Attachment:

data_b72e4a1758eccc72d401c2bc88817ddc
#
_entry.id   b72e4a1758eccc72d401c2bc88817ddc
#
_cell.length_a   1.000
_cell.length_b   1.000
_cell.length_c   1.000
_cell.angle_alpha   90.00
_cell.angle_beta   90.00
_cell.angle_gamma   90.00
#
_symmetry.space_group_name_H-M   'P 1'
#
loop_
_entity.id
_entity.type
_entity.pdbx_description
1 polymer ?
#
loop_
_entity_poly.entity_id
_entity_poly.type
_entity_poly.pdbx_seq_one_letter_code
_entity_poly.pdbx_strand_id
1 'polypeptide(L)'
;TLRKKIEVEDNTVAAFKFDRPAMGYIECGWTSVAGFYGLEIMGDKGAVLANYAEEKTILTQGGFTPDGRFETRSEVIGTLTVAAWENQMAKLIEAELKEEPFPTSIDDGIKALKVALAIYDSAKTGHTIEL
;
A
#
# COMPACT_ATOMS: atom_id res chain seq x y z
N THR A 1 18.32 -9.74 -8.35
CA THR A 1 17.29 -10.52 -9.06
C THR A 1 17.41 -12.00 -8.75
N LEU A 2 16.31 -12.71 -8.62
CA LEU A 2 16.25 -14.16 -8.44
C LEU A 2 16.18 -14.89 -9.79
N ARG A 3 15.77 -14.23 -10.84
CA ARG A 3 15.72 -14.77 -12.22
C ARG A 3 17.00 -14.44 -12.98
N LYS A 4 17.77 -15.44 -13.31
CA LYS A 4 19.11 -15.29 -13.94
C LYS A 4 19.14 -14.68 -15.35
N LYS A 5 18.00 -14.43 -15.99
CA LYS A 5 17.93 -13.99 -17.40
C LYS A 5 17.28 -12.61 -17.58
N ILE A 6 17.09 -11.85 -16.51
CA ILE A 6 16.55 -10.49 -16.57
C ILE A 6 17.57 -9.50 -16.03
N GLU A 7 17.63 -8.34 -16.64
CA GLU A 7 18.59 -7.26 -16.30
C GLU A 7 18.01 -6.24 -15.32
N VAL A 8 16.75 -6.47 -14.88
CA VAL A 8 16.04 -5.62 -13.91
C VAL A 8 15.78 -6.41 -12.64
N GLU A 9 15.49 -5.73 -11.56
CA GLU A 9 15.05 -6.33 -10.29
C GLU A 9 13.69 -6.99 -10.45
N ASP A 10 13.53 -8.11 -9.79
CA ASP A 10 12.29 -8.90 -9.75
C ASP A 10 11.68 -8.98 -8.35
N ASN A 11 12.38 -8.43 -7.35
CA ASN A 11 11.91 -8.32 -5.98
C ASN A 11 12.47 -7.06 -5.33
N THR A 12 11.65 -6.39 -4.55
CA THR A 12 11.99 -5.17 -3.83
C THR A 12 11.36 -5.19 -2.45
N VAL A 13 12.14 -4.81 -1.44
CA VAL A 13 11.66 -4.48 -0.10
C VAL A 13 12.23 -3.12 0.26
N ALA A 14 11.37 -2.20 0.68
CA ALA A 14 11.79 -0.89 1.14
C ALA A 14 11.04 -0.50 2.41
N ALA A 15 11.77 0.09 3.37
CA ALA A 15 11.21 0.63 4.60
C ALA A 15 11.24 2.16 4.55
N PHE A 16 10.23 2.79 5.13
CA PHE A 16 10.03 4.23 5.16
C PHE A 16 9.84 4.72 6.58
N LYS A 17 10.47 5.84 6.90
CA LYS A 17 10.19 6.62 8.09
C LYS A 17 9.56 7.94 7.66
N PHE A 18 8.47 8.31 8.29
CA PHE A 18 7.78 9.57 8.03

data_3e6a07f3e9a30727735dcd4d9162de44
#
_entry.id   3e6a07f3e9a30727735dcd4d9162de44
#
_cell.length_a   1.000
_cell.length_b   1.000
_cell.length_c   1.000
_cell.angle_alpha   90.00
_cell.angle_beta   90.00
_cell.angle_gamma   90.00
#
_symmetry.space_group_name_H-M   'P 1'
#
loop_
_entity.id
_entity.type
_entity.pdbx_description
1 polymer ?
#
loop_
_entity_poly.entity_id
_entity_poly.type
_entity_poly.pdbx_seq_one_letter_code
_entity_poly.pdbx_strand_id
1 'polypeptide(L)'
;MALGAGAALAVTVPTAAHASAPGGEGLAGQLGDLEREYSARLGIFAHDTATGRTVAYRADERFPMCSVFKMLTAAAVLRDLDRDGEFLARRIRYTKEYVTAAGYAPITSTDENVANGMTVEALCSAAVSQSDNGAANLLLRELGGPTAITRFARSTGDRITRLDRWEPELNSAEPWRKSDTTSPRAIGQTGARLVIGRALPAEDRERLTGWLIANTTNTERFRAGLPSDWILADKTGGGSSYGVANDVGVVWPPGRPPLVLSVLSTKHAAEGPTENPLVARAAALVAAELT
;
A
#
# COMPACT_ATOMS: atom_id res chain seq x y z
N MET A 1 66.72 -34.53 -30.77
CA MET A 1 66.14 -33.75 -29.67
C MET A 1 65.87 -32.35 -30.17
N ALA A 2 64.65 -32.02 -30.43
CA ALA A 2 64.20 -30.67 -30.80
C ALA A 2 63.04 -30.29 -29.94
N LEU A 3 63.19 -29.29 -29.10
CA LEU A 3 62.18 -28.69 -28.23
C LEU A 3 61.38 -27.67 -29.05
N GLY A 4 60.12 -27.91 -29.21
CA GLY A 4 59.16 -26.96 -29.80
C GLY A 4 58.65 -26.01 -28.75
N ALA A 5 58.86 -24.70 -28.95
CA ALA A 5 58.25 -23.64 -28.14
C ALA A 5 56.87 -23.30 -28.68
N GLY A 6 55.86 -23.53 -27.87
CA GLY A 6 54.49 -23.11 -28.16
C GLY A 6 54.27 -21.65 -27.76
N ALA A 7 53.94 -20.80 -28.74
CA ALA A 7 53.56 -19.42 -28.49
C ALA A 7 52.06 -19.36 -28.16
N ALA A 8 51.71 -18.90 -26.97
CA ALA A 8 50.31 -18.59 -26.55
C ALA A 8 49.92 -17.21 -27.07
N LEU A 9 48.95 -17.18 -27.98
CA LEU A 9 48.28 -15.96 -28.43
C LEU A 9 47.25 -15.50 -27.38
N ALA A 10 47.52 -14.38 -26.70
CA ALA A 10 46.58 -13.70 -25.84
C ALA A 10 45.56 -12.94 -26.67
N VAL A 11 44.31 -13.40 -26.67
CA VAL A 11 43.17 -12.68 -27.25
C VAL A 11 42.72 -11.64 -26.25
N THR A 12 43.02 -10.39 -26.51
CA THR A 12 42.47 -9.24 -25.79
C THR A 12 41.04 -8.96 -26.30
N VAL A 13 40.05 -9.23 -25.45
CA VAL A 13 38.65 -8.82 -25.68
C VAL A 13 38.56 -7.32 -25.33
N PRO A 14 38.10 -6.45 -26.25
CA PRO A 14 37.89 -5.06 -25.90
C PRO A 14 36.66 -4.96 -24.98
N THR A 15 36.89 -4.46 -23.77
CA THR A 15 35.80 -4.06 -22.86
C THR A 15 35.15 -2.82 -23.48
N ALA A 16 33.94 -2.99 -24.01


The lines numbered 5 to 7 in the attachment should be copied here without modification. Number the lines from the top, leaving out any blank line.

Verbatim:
_cell.length_a   1.000
_cell.length_b   1.000
_cell.length_c   1.000